Strengthening administrative data systems to close gender data gaps
Gender data, and the gender statistics derived from them, are essential for assessing how effectively we are achieving equitable outcomes for boys and girls. Not only do they help us track progress, but they also identify gaps – telling us where more work and focus are needed. Yet, gaps in gender data, vis-à-vis availability, granularity, timeliness and adherence to international standards, compromise the ability of countries to design gender-responsive policies.
With a primary focus on the core data and systems relevant to UNICEF’s mandate to “leave no child behind,” UNICEF has developed guidance for national statistical offices and line ministries that identify the specific opportunities, challenges and value of using administrative data more effectively to close gender data gaps for women and children. Building upon UNICEF’s Administrative Data Maturity Model (ADaMM), the guidance examines the components of a gender-responsive national administrative data landscape across contexts and levels of system maturity, using country examples to illuminate best practices.
Download supplementary gender checklist 1
Download supplementary gender checklist 2
The guidance was developed under the Inter-Agency and Expert Group on Gender Statistics (IAEG-GS) Advisory Group on Strengthening Administrative Systems to Close Gender Data Gaps and is informed by: 1) the technical expertise of the IAEG-GS Advisory Group; 2) a desk review of previous work examining the suitability of sourcing gender statistics from administrative systems; 3) a short survey of all countries represented in the Advisory Group on challenges and best practices in using admin data systems for gender statistics; and 4) two country case studies reflecting varying levels of administrative data maturity, to further unpack practical issues of generating, publishing and using gender-related data from existing information systems with a range of sectoral specialists in both line ministries and statistical agencies.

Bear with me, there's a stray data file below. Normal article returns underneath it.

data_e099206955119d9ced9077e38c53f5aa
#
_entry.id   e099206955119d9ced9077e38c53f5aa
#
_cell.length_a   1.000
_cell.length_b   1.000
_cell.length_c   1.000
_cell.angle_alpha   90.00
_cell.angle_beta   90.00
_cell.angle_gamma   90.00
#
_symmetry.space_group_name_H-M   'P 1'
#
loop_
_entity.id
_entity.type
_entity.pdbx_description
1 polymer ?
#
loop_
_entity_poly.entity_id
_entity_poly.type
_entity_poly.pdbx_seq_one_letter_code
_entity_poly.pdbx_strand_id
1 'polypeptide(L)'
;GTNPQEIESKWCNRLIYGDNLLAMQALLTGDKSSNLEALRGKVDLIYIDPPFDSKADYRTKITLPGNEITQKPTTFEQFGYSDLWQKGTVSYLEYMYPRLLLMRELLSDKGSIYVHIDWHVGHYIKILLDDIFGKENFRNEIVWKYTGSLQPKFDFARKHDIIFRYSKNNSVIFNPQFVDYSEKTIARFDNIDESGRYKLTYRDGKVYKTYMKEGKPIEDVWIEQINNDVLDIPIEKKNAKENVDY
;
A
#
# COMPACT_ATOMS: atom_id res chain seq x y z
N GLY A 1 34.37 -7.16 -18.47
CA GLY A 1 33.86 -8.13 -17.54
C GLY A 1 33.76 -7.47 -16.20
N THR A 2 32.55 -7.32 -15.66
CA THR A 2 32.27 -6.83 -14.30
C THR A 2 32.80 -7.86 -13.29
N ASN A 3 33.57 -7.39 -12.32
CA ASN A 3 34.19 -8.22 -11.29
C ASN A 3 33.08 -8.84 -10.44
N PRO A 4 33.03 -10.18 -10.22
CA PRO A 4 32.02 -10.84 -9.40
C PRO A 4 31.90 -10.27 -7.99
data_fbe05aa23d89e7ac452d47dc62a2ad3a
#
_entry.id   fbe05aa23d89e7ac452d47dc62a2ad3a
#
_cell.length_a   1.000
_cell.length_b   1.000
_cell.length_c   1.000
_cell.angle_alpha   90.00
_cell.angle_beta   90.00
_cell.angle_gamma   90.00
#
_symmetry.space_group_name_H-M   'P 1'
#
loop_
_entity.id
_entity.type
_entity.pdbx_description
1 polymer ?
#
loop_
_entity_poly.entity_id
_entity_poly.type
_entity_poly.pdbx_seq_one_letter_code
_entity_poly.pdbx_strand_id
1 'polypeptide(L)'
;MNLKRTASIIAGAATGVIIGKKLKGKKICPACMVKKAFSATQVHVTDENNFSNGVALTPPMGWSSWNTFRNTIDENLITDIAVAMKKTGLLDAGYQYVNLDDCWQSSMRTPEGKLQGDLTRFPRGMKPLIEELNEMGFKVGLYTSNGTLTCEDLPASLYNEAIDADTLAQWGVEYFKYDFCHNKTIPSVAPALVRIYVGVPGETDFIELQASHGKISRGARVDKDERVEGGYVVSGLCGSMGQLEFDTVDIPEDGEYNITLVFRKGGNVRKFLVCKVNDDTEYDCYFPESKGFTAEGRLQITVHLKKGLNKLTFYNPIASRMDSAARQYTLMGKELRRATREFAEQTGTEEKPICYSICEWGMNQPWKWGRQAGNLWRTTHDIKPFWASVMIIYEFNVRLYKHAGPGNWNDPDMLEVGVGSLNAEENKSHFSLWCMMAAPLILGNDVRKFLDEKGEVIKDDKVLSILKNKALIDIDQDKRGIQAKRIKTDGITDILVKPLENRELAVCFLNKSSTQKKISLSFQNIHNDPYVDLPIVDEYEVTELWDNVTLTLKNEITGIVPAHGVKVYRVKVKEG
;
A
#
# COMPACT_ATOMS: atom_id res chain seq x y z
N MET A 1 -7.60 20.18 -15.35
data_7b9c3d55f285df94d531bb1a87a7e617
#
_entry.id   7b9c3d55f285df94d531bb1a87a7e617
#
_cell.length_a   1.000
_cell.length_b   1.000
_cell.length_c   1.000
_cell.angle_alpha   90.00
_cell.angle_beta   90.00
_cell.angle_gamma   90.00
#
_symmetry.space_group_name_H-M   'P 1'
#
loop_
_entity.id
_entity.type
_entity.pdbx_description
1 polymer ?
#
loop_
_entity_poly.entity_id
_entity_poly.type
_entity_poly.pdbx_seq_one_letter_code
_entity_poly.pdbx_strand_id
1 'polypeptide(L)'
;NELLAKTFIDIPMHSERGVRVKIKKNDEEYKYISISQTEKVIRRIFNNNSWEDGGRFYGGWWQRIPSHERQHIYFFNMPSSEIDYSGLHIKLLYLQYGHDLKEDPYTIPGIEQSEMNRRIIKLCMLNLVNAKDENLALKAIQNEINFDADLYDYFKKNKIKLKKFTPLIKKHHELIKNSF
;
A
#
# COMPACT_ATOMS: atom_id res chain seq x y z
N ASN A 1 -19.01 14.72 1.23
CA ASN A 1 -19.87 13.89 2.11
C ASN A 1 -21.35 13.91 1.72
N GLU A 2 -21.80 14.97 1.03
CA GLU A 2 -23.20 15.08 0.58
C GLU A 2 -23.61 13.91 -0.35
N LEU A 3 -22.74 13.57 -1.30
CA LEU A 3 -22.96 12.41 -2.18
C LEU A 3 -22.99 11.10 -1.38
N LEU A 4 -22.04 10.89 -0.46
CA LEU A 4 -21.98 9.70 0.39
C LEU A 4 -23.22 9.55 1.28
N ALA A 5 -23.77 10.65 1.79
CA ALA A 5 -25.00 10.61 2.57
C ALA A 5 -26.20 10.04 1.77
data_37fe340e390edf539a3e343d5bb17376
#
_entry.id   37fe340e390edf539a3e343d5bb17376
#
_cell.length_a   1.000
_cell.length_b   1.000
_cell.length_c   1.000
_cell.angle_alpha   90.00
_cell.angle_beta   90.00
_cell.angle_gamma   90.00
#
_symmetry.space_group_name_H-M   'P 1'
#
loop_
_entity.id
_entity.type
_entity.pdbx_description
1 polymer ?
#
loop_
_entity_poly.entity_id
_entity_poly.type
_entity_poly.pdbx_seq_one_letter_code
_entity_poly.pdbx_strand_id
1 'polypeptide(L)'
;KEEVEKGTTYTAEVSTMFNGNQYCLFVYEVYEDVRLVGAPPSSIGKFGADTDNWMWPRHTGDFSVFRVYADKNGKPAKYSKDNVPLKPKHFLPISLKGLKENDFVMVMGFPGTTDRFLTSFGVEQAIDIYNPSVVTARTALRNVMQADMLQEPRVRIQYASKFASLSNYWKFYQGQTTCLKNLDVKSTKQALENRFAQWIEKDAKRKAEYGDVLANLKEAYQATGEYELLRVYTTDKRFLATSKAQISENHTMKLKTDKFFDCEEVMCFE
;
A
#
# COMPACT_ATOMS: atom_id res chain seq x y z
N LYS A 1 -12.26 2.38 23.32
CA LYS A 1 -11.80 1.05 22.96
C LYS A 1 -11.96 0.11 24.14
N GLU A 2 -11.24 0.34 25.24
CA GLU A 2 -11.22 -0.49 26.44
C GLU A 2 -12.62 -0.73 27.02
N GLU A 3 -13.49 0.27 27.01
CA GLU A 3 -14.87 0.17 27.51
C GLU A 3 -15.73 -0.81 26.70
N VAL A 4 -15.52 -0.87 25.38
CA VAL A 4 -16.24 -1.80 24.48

Annotated resource guide
This resource guide comprises publicly-available peer-reviewed and grey literature published since 2007 that address how administrative data systems can or have been maximized as a source of sex-disaggregated and gender-specific indicators – with a specific focus on systems most relevant to children.
Download the annotated resource guide
Case study: Ghana
This case study on administrative data systems and gender statistics is based on interviews held with staff from the Ghana Statistical Service, Ministry of Education, and Ministry of Gender, Children and Social Protection during December 2019. While Ghana has well-established statistical and administrative data systems, it continues to face challenges associated with primarily paper-based and decentralised systems for data capture and transmission. Ghana has a dedicated gender ministry and national policy guiding gender-related development initiatives and collects gender-relevant data across a wide range of data sources. However, the dissemination and broader use of gender statistics generated through administrative data systems remains a challenge.
Case study: Canada
This case study on administrative data systems and gender statistics is based on interviews held with technical staff from Statistics Canada during December 2019 and January 2020. Canada has highly sophisticated statistical and administrative data systems; however, it continues to face challenges associated with decentralised systems of governance and data management. The Government of Canada has demonstrated its commitment to advancing gender equality through significant investments in key programmes, policies and initiatives. While substantial gains have been made, the Government has reflected that more work is still needed, particularly in the fields of education and skills development, economic participation, leadership, elimination of gender based violence, reduction of poverty and improved health outcomes, as well as contributing to gender equality globally.